Oxford vice chancellor attacks 'tawdry' politicians over university pay claims
Oxford University's vice-chancellor has accused "tawdry" politicians of making a false link between increased tuition fees and the huge salaries of top brass.
Louise Richardson said it was "completely mendacious" for politicians to suggest vice chancellors have used fee hikes to enhance their pay.
She insisted high salaries reflected the “global marketplace” and were necessary for attracting talent from around the globe.
Top pay for vice chancellors has come under sharp focus in recent months amid a growing debate about tuition fees, which are set to rise above £9,000 from September.
A University and College Union report in February found the average pay package for university heads stood at £278,000 a year, with the boss of Bath university paid an eye-watering £451,000.
Fees architect Lord Adonis and Universities Minister Jo Johnson have both hit out at the “exceptional” pay - with the peer accusing vice-chancellors of “greed and complacency”.
But Ms Richardson pointed out that the rise in fees came hand-in-hand with the withdrawal of government funding for universities.
"I think it's completely mendacious for politicians to suggest that vice-chancellors have used the £9,000 fees to enhance their own salaries,” she told the Times Higher Education World Academic Summit.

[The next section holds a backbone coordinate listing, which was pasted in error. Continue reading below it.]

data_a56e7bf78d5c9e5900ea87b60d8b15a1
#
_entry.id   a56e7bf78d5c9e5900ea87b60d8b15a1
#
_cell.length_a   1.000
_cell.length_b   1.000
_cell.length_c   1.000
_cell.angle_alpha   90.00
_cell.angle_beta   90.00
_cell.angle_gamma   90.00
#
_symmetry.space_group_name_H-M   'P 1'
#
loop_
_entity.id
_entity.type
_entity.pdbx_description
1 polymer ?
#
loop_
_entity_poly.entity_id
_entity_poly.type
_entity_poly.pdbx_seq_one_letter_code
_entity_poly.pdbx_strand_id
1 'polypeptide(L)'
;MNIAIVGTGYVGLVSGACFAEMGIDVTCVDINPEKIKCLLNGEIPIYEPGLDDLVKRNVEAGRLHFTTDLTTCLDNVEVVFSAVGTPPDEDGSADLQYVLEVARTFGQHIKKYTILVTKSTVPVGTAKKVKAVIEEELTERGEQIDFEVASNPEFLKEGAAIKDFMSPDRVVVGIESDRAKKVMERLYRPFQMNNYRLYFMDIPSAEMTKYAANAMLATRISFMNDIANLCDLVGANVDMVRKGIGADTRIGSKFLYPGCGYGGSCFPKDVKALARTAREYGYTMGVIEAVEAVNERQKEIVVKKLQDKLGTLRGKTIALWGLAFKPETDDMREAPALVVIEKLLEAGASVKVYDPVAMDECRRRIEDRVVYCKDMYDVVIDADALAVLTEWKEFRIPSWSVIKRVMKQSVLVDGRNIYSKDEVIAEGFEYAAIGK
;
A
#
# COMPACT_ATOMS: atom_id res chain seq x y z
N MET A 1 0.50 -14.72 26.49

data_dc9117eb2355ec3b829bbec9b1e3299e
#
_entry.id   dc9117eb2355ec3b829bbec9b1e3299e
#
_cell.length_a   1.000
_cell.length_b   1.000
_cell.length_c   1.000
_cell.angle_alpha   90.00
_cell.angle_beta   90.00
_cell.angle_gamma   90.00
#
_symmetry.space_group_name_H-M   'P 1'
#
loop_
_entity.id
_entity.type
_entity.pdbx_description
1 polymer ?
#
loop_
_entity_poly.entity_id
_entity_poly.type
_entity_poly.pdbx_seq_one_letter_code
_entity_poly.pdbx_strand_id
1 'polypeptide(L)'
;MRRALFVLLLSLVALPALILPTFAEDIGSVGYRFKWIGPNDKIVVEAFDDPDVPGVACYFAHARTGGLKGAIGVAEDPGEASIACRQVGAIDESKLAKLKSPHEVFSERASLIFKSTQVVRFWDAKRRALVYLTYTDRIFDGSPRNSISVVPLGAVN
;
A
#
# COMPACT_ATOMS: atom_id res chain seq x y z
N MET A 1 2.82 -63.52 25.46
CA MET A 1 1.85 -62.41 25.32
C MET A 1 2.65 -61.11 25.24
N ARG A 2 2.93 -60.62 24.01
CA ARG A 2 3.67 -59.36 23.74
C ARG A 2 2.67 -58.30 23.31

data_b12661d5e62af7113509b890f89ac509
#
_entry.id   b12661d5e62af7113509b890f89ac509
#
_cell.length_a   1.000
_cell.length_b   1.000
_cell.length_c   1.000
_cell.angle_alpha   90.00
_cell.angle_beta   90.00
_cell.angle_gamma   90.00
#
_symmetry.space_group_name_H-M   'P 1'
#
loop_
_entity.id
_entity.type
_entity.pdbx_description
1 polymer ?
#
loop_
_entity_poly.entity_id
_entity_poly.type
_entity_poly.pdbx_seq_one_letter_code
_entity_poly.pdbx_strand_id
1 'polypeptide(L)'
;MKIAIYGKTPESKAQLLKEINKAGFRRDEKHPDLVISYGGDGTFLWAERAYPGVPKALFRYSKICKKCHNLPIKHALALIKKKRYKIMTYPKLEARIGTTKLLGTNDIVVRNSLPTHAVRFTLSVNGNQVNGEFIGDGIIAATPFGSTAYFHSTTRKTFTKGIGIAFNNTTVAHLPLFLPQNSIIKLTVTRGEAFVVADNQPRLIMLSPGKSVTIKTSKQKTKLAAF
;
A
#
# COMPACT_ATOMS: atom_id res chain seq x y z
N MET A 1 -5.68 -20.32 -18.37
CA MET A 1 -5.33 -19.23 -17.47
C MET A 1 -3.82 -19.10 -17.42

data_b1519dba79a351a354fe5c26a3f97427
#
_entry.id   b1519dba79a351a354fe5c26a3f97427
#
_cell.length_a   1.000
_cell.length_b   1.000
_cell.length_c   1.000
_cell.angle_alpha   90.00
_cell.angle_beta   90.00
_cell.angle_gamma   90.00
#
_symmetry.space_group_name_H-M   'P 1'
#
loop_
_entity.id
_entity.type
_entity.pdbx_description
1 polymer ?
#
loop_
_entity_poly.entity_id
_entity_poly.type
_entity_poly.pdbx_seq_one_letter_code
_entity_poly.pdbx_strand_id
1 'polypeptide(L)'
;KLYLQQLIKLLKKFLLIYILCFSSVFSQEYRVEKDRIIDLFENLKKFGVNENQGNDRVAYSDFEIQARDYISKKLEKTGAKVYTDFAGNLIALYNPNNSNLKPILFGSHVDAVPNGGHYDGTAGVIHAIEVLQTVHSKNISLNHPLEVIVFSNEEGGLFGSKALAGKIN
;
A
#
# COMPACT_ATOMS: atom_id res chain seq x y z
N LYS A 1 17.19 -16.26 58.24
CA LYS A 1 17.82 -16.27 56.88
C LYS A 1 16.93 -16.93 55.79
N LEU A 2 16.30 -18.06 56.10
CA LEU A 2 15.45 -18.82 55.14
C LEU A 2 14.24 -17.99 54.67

"We have been getting a rough ride lately, and certainly some mendacious media and tawdry politicians seem determined to do their utmost to damage one of the most successful – and globally admired – sectors of the British economy.
"We know that the £9,000 fees were a substitute for the withdrawal of government funding.
"My own salary is £350,000 - which is a very high salary compared to our academics - our junior academics especially, who are very lowly paid."
She added: "I think this is just the politicians, and I wish they wouldn't do it, not because it's embarrassing for me or my colleagues but because it's damaging.
"Why would you want to try and damage what is one of the most successful aspects of the British economy?
"The calibre of university education is something that should be celebrated on a daily basis - not just trying to drag it down by making spurious correlations between fees and salaries."
Elsewhere Ms Richardson hit out at the new chairman of the Education Select Committee and former minister Robert Halfon after he suggested people only go to university to get a better paid job.
She described his comments as "extroadinary", adding: "It seems to me that Mr Halfon has completely missed the point of going to university, but unfortunately he is not alone."